School based academic interventions evaluated by empirical research include the following three groups of psycho-educational/psychosocial programs: (a) programs aiming to enhance and reinforce the interpersonal/psychosocial skills in children, and their ability to solve social/interpersonal problems; (b) programs exclusively aiming to reduce violent or aggressive behavior; (c) programs designed to enhance self-control and reduce negative emotions, such as anger (e.g., anger management programs), that are considered to be a source of aggressive behavior, impulsivity, and interpersonal problems [13, 48, 73, 95]. Further, classroom-based interventions are classified in four types, according to the areas of children’s functioning that are targeted: (a) interventions that promote positive behavior, such as compliance; (b) interventions that aim at preventing problem behaviors such as talking at inappropriate times and fighting; (c) interventions that teach social and emotional skills such as conflict resolution and problem solving; (d) interventions aiming to prevent escalation of anger/acting-out behavior [10].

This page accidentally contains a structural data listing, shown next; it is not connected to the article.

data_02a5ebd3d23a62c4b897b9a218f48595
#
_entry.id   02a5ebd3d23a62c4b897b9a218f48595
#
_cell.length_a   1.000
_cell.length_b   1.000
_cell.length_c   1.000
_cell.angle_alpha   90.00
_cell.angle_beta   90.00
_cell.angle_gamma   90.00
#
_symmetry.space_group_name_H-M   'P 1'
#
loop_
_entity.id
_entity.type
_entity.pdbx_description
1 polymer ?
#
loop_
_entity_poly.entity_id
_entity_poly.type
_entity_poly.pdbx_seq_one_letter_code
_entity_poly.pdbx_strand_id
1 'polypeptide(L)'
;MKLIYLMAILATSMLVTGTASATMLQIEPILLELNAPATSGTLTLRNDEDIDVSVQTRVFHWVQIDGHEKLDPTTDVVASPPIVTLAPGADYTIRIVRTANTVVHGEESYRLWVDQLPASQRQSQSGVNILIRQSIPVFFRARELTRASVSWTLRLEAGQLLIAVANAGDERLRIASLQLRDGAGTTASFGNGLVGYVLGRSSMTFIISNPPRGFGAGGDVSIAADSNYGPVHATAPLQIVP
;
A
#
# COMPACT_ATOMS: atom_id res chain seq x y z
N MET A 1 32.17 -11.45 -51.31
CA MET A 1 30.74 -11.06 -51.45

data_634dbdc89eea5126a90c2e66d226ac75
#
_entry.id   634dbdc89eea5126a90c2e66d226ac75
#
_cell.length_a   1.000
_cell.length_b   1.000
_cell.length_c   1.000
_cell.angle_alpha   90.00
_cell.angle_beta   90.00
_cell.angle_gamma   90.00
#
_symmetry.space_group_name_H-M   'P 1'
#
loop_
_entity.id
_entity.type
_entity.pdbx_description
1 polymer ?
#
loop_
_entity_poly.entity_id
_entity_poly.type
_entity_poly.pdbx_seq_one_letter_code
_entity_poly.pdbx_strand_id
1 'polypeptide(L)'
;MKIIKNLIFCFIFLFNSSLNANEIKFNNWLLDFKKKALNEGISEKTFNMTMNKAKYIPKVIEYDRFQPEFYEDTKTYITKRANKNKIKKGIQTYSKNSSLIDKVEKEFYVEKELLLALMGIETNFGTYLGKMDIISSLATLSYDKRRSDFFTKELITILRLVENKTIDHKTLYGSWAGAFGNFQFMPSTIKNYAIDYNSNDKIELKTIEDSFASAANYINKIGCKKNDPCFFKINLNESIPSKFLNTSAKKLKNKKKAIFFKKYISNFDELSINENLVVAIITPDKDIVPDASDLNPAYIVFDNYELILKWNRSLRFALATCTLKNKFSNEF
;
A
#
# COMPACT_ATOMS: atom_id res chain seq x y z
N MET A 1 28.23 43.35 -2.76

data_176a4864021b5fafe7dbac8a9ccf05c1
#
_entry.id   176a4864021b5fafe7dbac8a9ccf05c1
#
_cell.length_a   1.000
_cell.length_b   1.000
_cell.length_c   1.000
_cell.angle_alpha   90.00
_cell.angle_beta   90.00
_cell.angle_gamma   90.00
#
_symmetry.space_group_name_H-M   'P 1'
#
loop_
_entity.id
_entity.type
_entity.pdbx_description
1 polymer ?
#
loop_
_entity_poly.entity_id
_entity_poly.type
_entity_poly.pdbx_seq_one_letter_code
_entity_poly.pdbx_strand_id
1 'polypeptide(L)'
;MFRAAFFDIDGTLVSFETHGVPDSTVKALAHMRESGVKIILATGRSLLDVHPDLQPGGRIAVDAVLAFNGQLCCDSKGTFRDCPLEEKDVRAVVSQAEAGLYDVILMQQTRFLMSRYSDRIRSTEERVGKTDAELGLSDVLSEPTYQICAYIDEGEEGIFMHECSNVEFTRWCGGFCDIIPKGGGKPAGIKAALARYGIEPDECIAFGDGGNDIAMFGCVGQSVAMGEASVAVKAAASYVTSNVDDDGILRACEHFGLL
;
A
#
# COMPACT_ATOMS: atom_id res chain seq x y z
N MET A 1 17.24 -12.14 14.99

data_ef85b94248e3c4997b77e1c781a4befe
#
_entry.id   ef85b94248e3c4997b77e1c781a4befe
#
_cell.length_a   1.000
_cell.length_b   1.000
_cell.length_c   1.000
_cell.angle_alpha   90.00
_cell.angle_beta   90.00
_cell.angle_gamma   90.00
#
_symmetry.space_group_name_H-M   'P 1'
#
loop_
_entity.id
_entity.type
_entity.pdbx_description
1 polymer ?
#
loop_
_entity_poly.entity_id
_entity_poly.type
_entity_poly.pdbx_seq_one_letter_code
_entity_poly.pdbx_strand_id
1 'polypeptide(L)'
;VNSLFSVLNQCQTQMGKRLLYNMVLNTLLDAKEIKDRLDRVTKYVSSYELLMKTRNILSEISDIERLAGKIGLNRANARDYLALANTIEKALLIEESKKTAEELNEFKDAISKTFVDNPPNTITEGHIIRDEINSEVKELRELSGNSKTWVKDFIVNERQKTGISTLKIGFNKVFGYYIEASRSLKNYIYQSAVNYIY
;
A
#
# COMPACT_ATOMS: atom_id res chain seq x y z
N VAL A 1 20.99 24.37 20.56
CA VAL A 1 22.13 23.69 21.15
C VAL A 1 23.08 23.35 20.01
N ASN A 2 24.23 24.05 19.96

Despite many criticisms over the effectiveness and the conditions of implementation of school-based alternative psycho-educational programs (e.g., programs for the enhancement of emotional and social skills, problem-solving programs, anger management programs, PATHS Curriculum??, programs for reinforcement of emotional intelligence, etc.) many positive results in various domains of children’s functioning have been reported either short or long term [8, 23, 35, 39, 45, 46, 61, 80, 87, 89, 97]. Actually, there is a growing number of studies that present promising evidence for the effectiveness of such intervention programs [8, 10, 28, 46, 81, 88, 89]. An example is the application of the School-Based Resolving Conflict Creatively Program (RCCP) in public elementary schools in New York, in a particularly representative sample of 1,160 children from the first through the sixth grade. Results showed that after the program implementation children were less likely to exhibit provocative and hostile tendencies toward peers in ambiguous social situations. They were also less likely to be aggressive during interaction, they showed fewer behavior problems, and they had significantly fewer symptoms of depression and aggressive fantasies [1]. In addition, it was reported that incidents involving teachers’ aggressive behavior problems in classes were significantly decreased [1].